How Ripon was at the forefront of wartime bomb disposal techniquesHow bridges designed in Ripon helped win the Second World WarRipon’s key link with the Royal Engineers

This is part of a series of articles by Michael Furse, a trustee of the charity  Ripon Military Heritage Trust, explaining the significance of the city’s military heritage — and why the trust is fighting to preserve it as part of the the 1,300-home Clotherholme development.

The Stray Ferret is backing the trust’s campaign to save the heritage, as reported herePlease sign the petition here. If it gets 500 signatures it will be debated by North Yorkshire Council’s Skipton and Ripon planning committee.

The Royal Engineers are obliged to be innovators. Not only have they had to cope with the changing demands of warfare since their creation in 1716 in Woolwich, but to act on those changes themselves.

The unit moved from Woolwich to Chatham in 1856, merging with the Royal Sappers and Miners. Its School of Military Engineering became an international centre of excellence for fieldwork and bridging, and has continued to train engineers ever since.

During the Second World War, the German bomber attacks on London led to the school being evacuated from Chatham and moved to Ripon over the winter of 1940/41.

Bridging was taught at Ripon along with a wide range of other topics and by early 1942 the city also hosted a bomb disposal school and an assault engineering school.

An organisation called the Anti-Tank Experimental Establishment was working with flails, snakes, rollers and ploughs in Ripon in early 1942, and much of the work of the assault engineering and anti-tank teams informed the development of the extraordinary range of armoured vehicles that served the country so well from D-Day on June 6, 1944 until the end of the war in Europe.

Two Churchill tanks on a Bailey bridge at the School of Military Engineering. Pic: Imperial War Museum

The allied military operations simply would not have been as effective without the work done at the School of Military Engineering in Ripon.

An overlooked legacy from the months leading up to D-Day are the concrete ramps built just north of the racecourse bridge over the River Ure. Built to simulate the ramps of landing craft, these were used to train tank drivers on how to exit safely onto a beach while minimising the chance of getting stuck.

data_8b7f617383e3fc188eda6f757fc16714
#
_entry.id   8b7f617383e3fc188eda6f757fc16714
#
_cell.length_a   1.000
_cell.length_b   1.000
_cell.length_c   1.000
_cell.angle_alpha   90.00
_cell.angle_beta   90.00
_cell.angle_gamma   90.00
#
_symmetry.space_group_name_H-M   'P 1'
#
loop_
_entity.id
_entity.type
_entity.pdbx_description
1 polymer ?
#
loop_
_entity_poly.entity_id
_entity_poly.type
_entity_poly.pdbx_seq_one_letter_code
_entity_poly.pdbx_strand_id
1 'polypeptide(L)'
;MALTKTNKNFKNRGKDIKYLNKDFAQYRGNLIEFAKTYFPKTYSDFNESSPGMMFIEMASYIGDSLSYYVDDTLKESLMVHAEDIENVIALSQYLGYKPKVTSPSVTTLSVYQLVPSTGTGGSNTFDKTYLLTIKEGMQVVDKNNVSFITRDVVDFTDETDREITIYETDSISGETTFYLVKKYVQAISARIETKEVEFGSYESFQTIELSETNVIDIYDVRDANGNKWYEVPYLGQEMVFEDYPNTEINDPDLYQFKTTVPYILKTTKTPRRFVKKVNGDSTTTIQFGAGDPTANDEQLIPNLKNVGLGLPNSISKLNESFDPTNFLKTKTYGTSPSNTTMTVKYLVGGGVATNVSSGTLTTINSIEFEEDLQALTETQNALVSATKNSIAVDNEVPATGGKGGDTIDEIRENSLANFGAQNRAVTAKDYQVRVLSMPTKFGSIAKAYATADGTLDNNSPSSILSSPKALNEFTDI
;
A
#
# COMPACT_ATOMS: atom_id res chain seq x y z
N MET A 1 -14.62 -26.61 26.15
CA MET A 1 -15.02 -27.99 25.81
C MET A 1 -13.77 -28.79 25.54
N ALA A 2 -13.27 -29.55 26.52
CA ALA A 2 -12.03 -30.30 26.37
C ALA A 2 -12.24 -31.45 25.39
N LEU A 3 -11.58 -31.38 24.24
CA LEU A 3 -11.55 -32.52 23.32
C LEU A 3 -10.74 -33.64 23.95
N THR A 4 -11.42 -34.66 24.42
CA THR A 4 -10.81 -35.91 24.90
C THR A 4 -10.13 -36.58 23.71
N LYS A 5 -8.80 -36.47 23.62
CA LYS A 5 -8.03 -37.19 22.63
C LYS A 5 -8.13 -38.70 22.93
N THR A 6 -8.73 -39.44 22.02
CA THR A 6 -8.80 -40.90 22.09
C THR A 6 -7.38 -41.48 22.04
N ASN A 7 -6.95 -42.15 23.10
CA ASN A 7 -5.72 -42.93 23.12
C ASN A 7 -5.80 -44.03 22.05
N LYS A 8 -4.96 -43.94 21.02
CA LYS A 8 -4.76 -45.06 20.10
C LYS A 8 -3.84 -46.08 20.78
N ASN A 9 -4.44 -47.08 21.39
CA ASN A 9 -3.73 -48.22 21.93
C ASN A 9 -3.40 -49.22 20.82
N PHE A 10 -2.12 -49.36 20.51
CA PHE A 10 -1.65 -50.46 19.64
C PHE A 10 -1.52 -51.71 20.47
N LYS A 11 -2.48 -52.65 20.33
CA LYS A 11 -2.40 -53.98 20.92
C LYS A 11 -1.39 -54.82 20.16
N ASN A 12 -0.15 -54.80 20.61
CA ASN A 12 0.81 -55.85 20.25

Tanks would enter, cross, exit and then return via the road bridge, and you can clearly see the ramps and hard standing on Google Earth or other satellite photos.

Besides teaching bridging, the School of Military Engineering developed and tested it, and had examples of every tank in the British arsenal to use with the bridges they were erecting and dismantling.

Terence Cuneo was posted to Ripon where he was able to take advantage of the wide range of different tanks to produce his remarkable 1945 book Tanks And How To Draw Them, which is still available in a reprinted version.

Terrence Cuneo’s book was sketched in Ripon. Pic: Imperial War Museum

In 1949 the School of Military Engineering bid farewell to Ripon and moved back to Chatham, having built such strong links that the Royal Engineers were awarded the freedom of the city in 1949.

The link, however, continued after a short hiatus, with the unit’s 38 Engineer Regiment based in Ripon from 1959 to 2008.

Its place was then taken by 21 Engineer Regiment, who remain in Claro Barracks to this day. Plans by the Ministry of Defence to close the site in 2019 have been extended twice, to 2023 and then 2026, and increasing instability in the world may result in a further extension.

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How Ripon played a key role in two world wars

Michael Furse, a trustee of the charity  Ripon Military Heritage Trust, explains why Ripon and Harrogate have such military significance — and why the trust is fighting to preserve it as part of the the 1,300-home Clotherholme development.

The Stray Ferret is backing the trust’s campaign to save key parts of the city’s military history, as reported here. Please sign the petition here. If it gets 500 signatures it will be debated by North Yorkshire Council’s Skipton and Ripon planning committee.

World War I: 350,000 soldiers pass through Ripon army camp

The British Expeditionary Force marched to war in 1914. The modest force of six divisions acquitted itself well but by the end of 1914 was exhausted having fought at Mons, Le Cateau, the Aisne and Ypres.

However, they helped the French hold off the German army and in what is known as the Race to The Sea prevented the Germans from turning the left flank of the allied armies.

Numbers were made up initially from the territorial force, but Field Marshal Lord Kitchener realised more troops would be needed and set about this with vigour, raising six more divisions by the end of August 1914, and a further 17 divisions by March 1915.

Dubbed Kitchener’s New Army or unkindly, Kitchener’s Mob, these further divisions were formed of volunteer soldiers and the need to process the huge number of them and to train them quickly led to the creation of large army camps, of which Ripon was one. An estimated 350,000 men passed through the camp during the 1914-18 war.